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Complementary and Alternative Treatment

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Complementary and alternative medicine (CAM) continues to grow in popularity and is widely used by consumers of conventional health services.  This can pose challenges for qualified doctors practicing conventional medicine in a number of ways.  This article discusses the obligations of qualified doctors in relation to CAM when they provide such treatments themselves.

Some doctors choose to provide CAM therapies in addition to conventional medical services.  The Medical Council of New Zealand's Statement on CAM provides guidance for doctors choosing to provide CAM therapies. 

The starting point of any such treatment is informed choice and informed consent from the consumer.  In order for a consumer to provide informed consent, they require relevant information.  Right 6 of the Code of Rights sets out the requirement to provide information to a consumer and states that 'every consumer has the right to the information that a reasonable consumer, in that consumer's circumstances, would expect to receive'.  As an overarching principle, the information provided by doctors pursuant to right 6 should be balanced, fair and provide the information that a reasonable consumer would expect in those particular circumstances. 

Where doctors provide CAM therapies, a reasonable consumer is entitled to receive information about the nature of the treatment, any associated risks, the theory or foundation on which it is based, the extent to which it is consistent with conventional theories of medicine and whether it is supported by the majority of conventional doctors.   

Doctors providing CAM are obliged to give more information and place it in a wider context than CAM practitioners who are not qualified doctors.  This greater obligation takes into account the additional training and expertise of the doctor.  Where a CAM therapy is scientifically researched and has an established evidence base, the doctor should place the information about the treatment in that context.  For example, acupuncture appears to be supported by a number of studies for treatment of chronic pain.  A doctor providing acupuncture should explain the evidence base for acupuncture and should also provide information about the conventional options available for the presenting condition.  However, an acupuncturist without medical training would not be obliged to discuss conventional alternatives and a consumer could not reasonably expect them to be able to provide information about this.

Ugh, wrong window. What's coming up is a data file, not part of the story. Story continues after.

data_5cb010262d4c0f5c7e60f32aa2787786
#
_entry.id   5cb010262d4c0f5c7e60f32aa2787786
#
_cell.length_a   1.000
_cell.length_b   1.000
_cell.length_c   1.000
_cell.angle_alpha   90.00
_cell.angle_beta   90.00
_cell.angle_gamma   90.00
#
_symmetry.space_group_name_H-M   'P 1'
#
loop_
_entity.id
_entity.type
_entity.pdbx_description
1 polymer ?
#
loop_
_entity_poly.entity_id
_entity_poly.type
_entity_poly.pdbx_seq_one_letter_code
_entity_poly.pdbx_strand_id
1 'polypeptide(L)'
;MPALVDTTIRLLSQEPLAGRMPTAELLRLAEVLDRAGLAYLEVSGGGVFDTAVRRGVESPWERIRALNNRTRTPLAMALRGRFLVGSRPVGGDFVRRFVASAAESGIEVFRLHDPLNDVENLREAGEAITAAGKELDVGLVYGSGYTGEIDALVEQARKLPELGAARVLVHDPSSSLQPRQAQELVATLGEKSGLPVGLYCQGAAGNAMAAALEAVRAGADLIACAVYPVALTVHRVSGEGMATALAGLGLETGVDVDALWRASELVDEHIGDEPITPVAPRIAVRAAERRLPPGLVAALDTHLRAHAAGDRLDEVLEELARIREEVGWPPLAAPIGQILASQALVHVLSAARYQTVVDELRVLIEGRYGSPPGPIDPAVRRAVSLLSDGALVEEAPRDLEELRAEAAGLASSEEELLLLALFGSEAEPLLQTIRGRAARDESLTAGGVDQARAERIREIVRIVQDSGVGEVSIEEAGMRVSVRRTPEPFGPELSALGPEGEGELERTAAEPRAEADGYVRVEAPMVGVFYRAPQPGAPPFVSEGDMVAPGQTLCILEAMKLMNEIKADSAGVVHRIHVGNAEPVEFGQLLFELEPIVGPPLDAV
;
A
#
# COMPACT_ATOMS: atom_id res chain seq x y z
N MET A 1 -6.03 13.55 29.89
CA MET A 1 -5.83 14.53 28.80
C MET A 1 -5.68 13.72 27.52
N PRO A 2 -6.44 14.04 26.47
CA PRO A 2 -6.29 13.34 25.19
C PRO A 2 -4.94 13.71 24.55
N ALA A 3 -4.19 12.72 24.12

Similarly, if there is no evidence base or the CAM treatment is based on a theory not supported by conventional medicine, then this information should be provided to the consumer.  Consumers have the right to have this information regardless of the doctor's beliefs about the efficacy of the CAM therapy.

This may appear onerous to a doctor providing CAM therapies, however it takes into account the full scope of practice of the doctor and addresses the 'dual' role that a doctor providing CAM plays.  Their conventional training can grant greater authority to whichever treatment they recommend.  Therefore, it is critical to accurately and carefully locate CAM therapies in the spectrum of services that they provide and avoid borrowing authority from medicine. 

Discussion of the costs of the treatment is also important.  As the MCNZ statement on CAM therapies recognises, cost is particularly significant when the consumer has a chronic or terminal condition and limited alternative options.  In such circumstances, consumers can be particularly vulnerable.  Care should also be taken to provide information about cost if the CAM therapy is expensive or unfunded. 

Moving beyond the provision of information, doctors providing CAM therapies will be expected to comply with the requirements of Right 4 of the Code of Rights to provide services with "reasonable care and skill".  The MCNZ statement clarifies that doctors will be expected to take a full history, examine the patient and carry out diagnostic tests in making their diagnosis.  Particular care will have to be taken in utilising CAM diagnostic techniques.  Such methods should be placed in the overall context of accepted practice in the profession and any limitations carefully explained to the consumer.  The MCNZ Statement notes that diagnosis should be reached by using "a diagnostic system demonstrated by appropriate research methodologies to have a high level of accuracy and proven benefits". 

If the consumer has a regular GP in addition to a doctor providing CAM, then it is critical that there is clear and accurate communication between both doctors.  The onus for sharing information about CAM therapies rests with the doctor providing CAM.  All CAM and any other therapies provided to the consumer should be documented and the regular doctor routinely advised about the treatment.  This ensures that the consumer is receiving continuity of care and that all clinicians providing care to the consumer have relevant information. 

Meenal Duggal, Deputy Commissioner

NZ Doctor, 13 June 2017

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